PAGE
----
jondrums

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Re: Migrating from Armstrong to Axis ART999
« Reply #19 on: March 20, 2022, 06:58:00 PM »
NoLimitz now has an axis version, and looks incredible.  Lower drag, light and plenty stiff.

JohnnyTsunami

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Re: Migrating from Armstrong to Axis ART999
« Reply #20 on: March 23, 2022, 10:55:25 AM »
Hopefully Axis next mast is a light fast carbon mast that feels like their alloy.

I'm reading between the lines here. But, Dwight just sold his AXIS carbon masts for cheap. He typically has the gear to replace whatever he's selling already. I'm taking that as a good sign. :)

I saw an instagram post of what looked like an axis carbon mast with no red on it- all black "900." Seems early for a new mast from them since I think they just released their V2 less than a year ago. I've had issues with bubbling on the finish on my 86cm carbon. I polished it, then had problems with cavitating. I sanded it with trizac 3000 and it seems to have helped.

I wonder if this is why oceanpixels and others use the aluminum masts.

Hdip

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Re: Migrating from Armstrong to Axis ART999
« Reply #21 on: March 23, 2022, 12:11:11 PM »
I think once you're over 200 lbs. it's just going to be terribly hard to beat the AXIS 19MM for stiffness. Oxeanpixels is a big guy. He stays up for 45 minutes in the surf, so it obviously works for him.

Beasho

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Re: Migrating from Armstrong to Axis ART999
« Reply #22 on: March 23, 2022, 08:00:14 PM »
NoLimitz now has an axis version, and looks incredible.  Lower drag, light and plenty stiff.

Please share!

;D  See link here to NoLimitz system:

https://www.nolimitz.com/foilmasts

soepkip

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Re: Migrating from Armstrong to Axis ART999
« Reply #23 on: March 24, 2022, 12:00:57 AM »
NoLimitz now has an axis version, and looks incredible.  Lower drag, light and plenty stiff.

Please share!

;D  See link here to NoLimitz system:

https://www.nolimitz.com/foilmasts

Did you try one Beasho?

Thatspec

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Re: Migrating from Armstrong to Axis ART999
« Reply #24 on: March 24, 2022, 03:40:55 AM »
I think once you're over 200 lbs. it's just going to be terribly hard to beat the AXIS 19MM for stiffness. Oxeanpixels is a big guy. He stays up for 45 minutes in the surf, so it obviously works for him.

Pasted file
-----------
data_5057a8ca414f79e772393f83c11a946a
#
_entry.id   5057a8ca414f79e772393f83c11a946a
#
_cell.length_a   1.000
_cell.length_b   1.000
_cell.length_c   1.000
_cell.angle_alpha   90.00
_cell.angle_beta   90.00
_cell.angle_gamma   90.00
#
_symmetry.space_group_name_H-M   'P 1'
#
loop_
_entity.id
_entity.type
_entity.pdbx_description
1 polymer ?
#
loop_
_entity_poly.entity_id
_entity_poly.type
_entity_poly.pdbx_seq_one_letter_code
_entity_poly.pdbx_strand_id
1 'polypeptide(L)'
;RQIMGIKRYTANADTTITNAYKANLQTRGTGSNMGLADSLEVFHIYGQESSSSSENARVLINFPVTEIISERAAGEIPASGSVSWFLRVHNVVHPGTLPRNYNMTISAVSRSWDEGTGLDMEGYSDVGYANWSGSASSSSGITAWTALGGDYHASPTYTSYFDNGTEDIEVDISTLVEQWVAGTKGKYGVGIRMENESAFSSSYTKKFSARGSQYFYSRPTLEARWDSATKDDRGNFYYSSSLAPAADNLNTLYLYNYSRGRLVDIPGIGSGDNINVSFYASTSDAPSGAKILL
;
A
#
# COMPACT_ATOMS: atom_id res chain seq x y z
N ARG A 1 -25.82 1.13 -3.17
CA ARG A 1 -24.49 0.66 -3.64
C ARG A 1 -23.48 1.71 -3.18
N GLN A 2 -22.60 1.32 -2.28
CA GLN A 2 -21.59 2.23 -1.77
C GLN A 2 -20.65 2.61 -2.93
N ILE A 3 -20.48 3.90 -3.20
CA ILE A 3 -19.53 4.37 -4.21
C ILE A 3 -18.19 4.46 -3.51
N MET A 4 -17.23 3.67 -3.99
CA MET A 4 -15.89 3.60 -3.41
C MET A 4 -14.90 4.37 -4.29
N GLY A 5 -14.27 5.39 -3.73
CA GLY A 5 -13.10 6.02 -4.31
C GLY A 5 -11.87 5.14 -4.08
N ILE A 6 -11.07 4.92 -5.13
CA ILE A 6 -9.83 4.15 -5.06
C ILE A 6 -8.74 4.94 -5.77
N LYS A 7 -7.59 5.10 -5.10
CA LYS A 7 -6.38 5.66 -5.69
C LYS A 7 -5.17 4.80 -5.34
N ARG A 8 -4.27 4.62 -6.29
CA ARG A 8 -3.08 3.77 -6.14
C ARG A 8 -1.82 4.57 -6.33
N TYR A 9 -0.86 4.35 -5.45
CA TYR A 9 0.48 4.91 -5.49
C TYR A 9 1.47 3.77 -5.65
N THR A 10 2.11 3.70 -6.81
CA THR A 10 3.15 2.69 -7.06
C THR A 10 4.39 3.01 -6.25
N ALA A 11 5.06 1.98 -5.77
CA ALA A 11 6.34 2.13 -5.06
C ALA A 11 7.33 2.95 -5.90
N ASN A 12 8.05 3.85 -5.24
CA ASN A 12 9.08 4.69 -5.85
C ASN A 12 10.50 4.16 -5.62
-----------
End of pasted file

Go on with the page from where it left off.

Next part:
Yeah 45 minutes seems good enough, clearly there's a host of other factors more important than the difference between a 16.1mm mast and a 19mm. The example study No Limitz quotes looks at the difference between 12.3 and 19mm. I'd like a $1200 new carbon toy too but at 12x the price?!

soepkip

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Re: Migrating from Armstrong to Axis ART999
« Reply #25 on: March 24, 2022, 05:53:55 AM »
NoLimitz is comparing a 19 mm mast with a 12 mm mat but their mast is 16,1 mm thick!
Nolimitz concludes: At 0 degrees yaw and 50% mast immersion, a 2-5% increase in overall drag can be expected in the 10-25knot range when using a 19mm mast as compared to a 12mm mast.

Probably the difference between a 16,1 mm and a 19 mm mast is very very small , that might be the reason that they compared a 12 mm mast to a 19 mm mast and not a 16,1 mm.

The increase of control with a stiffer mast is more important when you weigh more than 80 kg imo.
Unfortunately they didn't test the stiffness of the NoLimitz mast against the Axis mast , perhaps they did but its not on the website.....

StellaBlu

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Re: Migrating from Armstrong to Axis ART999
« Reply #26 on: March 24, 2022, 06:10:02 AM »
There is some interesting commentary on mast stiffness / efficiency on the recent Progression Project podcast (Unifoil episode).  Erik has been testing Cedrus (very stiff / less glide) vs NoLimitz (less stiff / more glide) vs Unifoil (balanced). There isn't really a perfect conclusion, but it seems like Erik's opinion based on his type of riding is that when pumping comes into play, the efficiency bonus that a stiff mast provides offsets the increased drag.  He also makes a statement that at winging speeds where pumping is less of a focus, glide might offset stiffness.

I'm sure there are computer programs that can easily model this and give us a proper answer...

Hdip

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Re: Migrating from Armstrong to Axis ART999
« Reply #27 on: March 24, 2022, 02:41:35 PM »
I'm sure there are computer programs that can easily model this and give us a proper answer...

The guys at Inde Foil have done the work for you.

https://www.indefoil.com/foildesign/mast-thickness-drag

soepkip

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Re: Migrating from Armstrong to Axis ART999
« Reply #28 on: March 25, 2022, 09:31:58 AM »
I'm sure there are computer programs that can easily model this and give us a proper answer...

The guys at Inde Foil have done the work for you.

https://www.indefoil.com/foildesign/mast-thickness-drag

As I said they only compared a 12 mm to a 19 mm mast and not a 16,1 mm to 19 mm mast.